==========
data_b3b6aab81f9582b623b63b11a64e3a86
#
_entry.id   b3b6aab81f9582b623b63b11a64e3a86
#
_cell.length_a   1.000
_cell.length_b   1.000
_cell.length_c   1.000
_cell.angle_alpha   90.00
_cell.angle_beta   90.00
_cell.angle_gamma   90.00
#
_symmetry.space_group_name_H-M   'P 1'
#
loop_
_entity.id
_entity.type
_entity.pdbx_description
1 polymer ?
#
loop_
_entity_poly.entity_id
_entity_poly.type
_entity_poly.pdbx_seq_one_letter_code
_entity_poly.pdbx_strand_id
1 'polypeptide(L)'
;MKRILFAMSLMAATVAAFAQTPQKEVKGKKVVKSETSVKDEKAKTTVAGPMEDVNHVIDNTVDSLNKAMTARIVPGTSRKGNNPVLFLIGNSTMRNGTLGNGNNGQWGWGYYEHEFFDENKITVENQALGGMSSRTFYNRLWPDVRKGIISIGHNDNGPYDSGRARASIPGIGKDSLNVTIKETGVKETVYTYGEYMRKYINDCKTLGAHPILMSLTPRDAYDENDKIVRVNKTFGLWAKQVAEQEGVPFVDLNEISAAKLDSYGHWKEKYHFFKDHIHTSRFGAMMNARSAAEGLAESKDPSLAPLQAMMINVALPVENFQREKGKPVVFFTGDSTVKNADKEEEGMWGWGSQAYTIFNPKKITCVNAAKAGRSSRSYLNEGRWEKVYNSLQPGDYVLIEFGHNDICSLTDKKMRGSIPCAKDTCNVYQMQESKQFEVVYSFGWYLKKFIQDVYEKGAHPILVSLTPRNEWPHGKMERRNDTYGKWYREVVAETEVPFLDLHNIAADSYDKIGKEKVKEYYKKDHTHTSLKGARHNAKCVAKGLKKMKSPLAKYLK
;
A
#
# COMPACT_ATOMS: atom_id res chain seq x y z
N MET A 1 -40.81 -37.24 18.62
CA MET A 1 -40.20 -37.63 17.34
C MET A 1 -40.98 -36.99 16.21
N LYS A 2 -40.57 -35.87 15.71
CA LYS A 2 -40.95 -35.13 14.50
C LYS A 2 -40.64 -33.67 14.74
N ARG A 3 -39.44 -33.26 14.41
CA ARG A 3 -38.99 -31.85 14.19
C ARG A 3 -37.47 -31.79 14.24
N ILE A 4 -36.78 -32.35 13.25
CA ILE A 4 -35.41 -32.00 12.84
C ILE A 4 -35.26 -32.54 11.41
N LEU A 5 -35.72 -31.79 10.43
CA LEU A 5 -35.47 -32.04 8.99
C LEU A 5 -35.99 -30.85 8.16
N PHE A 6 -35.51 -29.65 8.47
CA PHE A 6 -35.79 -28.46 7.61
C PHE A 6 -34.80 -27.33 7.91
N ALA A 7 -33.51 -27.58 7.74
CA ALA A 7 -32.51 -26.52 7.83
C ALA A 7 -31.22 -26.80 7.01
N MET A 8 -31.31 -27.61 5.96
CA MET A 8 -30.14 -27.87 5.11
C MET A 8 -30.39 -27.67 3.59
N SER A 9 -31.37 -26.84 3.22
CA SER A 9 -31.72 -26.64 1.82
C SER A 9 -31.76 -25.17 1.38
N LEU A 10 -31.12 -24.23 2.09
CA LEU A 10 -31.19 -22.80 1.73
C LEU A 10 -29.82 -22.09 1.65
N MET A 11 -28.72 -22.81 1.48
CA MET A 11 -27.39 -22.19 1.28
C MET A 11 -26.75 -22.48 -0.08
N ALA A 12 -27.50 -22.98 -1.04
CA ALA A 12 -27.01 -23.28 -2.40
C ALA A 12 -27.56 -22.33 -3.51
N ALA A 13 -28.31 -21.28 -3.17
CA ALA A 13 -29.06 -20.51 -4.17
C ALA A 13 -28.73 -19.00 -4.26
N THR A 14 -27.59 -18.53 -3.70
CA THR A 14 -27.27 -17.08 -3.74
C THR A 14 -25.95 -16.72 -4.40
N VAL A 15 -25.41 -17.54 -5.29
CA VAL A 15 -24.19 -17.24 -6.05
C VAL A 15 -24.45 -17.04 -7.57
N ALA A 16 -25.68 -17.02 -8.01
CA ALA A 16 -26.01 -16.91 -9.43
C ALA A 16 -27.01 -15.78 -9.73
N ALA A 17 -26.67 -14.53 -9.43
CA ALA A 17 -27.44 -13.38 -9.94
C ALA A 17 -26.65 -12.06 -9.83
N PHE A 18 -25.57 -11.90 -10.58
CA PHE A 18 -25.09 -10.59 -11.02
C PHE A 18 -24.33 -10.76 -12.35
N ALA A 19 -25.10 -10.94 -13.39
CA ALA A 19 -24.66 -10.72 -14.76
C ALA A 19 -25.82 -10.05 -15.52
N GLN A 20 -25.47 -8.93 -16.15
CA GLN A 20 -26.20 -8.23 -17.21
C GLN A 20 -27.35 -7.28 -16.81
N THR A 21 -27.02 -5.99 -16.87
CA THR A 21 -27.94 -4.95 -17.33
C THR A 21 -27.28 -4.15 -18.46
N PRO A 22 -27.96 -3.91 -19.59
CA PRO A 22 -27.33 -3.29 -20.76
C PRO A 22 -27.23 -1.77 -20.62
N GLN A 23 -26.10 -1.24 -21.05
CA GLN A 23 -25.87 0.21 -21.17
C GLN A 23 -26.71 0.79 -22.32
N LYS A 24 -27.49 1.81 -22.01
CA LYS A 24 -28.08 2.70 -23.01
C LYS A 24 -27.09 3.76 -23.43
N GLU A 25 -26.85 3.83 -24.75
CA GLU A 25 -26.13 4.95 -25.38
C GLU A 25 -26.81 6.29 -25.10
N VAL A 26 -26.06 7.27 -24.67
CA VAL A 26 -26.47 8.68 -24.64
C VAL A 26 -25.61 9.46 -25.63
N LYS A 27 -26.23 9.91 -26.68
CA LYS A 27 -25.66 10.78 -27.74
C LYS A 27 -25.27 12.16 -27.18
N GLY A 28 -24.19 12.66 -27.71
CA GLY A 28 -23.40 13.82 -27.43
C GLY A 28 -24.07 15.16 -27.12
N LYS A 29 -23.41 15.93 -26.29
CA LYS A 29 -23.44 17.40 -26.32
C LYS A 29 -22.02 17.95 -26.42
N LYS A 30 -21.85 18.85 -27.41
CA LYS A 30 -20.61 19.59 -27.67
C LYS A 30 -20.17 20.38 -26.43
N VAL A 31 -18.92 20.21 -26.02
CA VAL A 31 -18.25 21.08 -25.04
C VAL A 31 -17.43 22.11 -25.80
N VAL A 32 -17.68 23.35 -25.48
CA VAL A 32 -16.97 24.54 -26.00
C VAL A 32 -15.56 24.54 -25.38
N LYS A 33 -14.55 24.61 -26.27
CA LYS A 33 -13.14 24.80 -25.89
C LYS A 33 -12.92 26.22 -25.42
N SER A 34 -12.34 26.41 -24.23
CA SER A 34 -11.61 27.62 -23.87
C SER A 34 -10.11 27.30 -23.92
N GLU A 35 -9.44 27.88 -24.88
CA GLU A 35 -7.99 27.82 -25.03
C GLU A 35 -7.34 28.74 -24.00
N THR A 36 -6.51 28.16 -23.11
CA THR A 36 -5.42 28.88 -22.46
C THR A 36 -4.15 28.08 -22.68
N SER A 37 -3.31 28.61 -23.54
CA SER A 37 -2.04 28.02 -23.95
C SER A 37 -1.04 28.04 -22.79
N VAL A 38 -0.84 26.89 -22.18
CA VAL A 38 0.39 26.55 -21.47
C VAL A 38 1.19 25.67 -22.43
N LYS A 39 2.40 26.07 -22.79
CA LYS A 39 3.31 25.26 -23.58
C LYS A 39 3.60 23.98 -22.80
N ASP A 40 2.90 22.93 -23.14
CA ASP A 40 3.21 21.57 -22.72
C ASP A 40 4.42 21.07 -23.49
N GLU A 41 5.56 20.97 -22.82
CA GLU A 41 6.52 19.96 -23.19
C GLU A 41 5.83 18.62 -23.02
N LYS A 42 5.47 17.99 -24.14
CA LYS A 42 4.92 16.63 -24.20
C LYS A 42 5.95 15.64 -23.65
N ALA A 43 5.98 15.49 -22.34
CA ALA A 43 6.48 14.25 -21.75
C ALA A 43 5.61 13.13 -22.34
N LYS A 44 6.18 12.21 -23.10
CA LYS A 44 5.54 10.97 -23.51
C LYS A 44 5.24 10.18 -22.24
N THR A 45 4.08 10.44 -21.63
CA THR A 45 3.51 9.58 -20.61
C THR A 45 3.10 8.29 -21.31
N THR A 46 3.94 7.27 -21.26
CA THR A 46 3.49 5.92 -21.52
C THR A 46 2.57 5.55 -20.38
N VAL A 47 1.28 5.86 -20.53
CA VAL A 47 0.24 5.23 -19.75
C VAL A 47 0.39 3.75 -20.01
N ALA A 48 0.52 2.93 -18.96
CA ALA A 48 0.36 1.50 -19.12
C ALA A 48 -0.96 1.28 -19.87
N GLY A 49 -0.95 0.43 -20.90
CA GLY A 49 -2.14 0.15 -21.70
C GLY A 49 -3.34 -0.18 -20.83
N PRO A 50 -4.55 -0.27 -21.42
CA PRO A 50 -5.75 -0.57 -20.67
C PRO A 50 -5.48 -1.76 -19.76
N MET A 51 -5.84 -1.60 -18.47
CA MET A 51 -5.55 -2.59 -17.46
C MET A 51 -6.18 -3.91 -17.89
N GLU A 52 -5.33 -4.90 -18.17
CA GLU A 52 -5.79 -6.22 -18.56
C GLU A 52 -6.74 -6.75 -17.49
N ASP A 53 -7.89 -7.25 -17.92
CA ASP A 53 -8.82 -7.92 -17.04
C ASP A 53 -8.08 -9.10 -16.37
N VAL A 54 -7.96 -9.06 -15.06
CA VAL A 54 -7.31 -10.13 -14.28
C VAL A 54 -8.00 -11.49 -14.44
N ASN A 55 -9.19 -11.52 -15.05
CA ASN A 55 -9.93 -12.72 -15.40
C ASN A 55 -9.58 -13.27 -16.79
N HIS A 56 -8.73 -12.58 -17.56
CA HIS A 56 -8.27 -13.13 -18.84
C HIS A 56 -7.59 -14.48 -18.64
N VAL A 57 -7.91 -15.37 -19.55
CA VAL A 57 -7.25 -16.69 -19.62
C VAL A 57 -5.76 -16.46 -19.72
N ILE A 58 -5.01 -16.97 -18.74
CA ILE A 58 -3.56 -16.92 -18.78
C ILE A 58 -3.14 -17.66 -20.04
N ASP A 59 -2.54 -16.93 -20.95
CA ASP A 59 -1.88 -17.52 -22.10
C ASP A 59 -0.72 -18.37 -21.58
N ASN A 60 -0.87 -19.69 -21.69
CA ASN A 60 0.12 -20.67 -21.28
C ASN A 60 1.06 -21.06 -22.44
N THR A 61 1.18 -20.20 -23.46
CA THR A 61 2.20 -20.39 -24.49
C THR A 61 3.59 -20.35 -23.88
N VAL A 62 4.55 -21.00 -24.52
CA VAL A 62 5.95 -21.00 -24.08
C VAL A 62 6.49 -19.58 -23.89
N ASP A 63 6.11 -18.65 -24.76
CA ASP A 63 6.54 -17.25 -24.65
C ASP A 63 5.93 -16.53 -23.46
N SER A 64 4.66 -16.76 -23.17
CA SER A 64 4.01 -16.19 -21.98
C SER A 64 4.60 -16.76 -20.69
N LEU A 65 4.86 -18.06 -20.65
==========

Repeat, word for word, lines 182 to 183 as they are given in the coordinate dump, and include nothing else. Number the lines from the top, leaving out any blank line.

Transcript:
CA MET A 51 -5.55 -2.59 -17.46
C MET A 51 -6.18 -3.91 -17.89